Babies glued to screens ‘could develop autism-like symptoms’, scientists warn

Babies glued to tablets or television during the coronavirus lockdown could develop autism-like symptoms later in childhood, warns a new study.

Researchers found screen time, as well as not enough parent-child play time, was linked to toddlers showing less interest in social interactions.

An American study of more than 2,100 children looked at the effect screen time has on their development.

Parents and guardians were asked how often their baby is exposed to screens or books at their 12- and 18-month health check-ups. They were also asked how often they play with their child.

Researchers then examined how watching television or videos, as well as social play time and reading together, were linked to autism spectrum disorder (ASD) symptoms at age two.

Young girl watching tablet

Toddlers were screened with an autism test called the Modified Checklist for Autism in Toddlers (M-CHAT) which asks 20 questions about the child’s behaviour.

Children with ASD-like symptoms show little interest in interacting with others and engaging in social activities – the opposite of most toddlers.

Results showed viewing screens aged 12 months was associated with four per cent greater ASD-like symptoms.

And daily play time with a parent was linked to nine per cent less ASD-like symptoms, compared to less than daily play.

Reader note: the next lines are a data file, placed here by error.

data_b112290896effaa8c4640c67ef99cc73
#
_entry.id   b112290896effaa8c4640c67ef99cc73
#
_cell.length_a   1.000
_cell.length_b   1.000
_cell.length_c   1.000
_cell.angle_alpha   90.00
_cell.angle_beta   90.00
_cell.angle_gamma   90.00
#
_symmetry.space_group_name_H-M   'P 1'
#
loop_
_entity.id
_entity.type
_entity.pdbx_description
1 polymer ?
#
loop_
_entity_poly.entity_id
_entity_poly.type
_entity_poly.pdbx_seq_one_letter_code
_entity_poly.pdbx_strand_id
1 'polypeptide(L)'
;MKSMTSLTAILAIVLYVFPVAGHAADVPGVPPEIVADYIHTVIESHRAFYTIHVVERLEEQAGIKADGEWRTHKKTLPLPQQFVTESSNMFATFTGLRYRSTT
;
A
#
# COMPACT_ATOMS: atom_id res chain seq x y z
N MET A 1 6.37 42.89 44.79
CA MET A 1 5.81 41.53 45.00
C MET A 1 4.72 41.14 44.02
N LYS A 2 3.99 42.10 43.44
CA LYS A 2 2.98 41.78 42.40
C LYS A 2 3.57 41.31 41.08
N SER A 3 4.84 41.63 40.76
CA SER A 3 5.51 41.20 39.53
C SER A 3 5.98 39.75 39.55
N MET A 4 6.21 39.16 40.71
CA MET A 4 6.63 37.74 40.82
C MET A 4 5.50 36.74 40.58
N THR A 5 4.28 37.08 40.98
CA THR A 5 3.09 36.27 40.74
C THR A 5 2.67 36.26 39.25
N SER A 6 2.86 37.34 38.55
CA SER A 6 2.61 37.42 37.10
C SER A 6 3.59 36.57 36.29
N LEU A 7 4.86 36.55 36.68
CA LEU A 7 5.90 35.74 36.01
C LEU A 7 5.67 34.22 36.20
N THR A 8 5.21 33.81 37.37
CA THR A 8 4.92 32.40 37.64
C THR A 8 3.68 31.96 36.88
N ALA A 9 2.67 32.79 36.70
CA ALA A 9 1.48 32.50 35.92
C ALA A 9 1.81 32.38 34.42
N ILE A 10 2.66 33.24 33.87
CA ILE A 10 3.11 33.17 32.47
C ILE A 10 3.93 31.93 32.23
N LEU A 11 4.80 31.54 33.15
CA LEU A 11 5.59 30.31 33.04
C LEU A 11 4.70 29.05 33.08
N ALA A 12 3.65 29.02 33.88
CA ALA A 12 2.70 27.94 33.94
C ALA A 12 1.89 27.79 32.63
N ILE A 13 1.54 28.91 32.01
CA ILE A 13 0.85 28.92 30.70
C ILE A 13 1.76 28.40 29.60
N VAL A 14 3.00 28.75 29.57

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The authors suggest these findings come at a critical time during the coronavirus pandemic when many children are at home all day.

Parents are juggling working from home with schooling so look to screens for help and distraction, they say.

Lead author Dr Karen Heffler from Drexel University in Philadelphia said: “The literature is rich with studies showing the benefits of parent-infant interaction on later child development, as well as the association of greater screen viewing with developmental delays.

“Our study expands on this previous research by associating early social and screen media experiences with later ASD-like symptoms.”

Researchers found screen time, as well as not enough parent-child play time, was linked to toddlers showing less interest in social interactions

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Senior author Dr David Bennett, also from Drexel University, said: “These findings strengthen our understanding of the importance of play time between parents and children relative to screen time.

“There is a great opportunity for public health campaigns and pediatricians to educate and empower parents to possibly minimise their child’s risk of ASD symptoms, which may include increasing social interaction and limiting screens at an early age.”

The authors note their study found an association with ASD-like symptoms, but not ASD itself.

They are calling for future studies to investigate whether the relationship is determined by children predisposed to ASD being more drawn to screens, or screens contributing to symptoms.

The findings were published in the journal JAMA Pediatrics.

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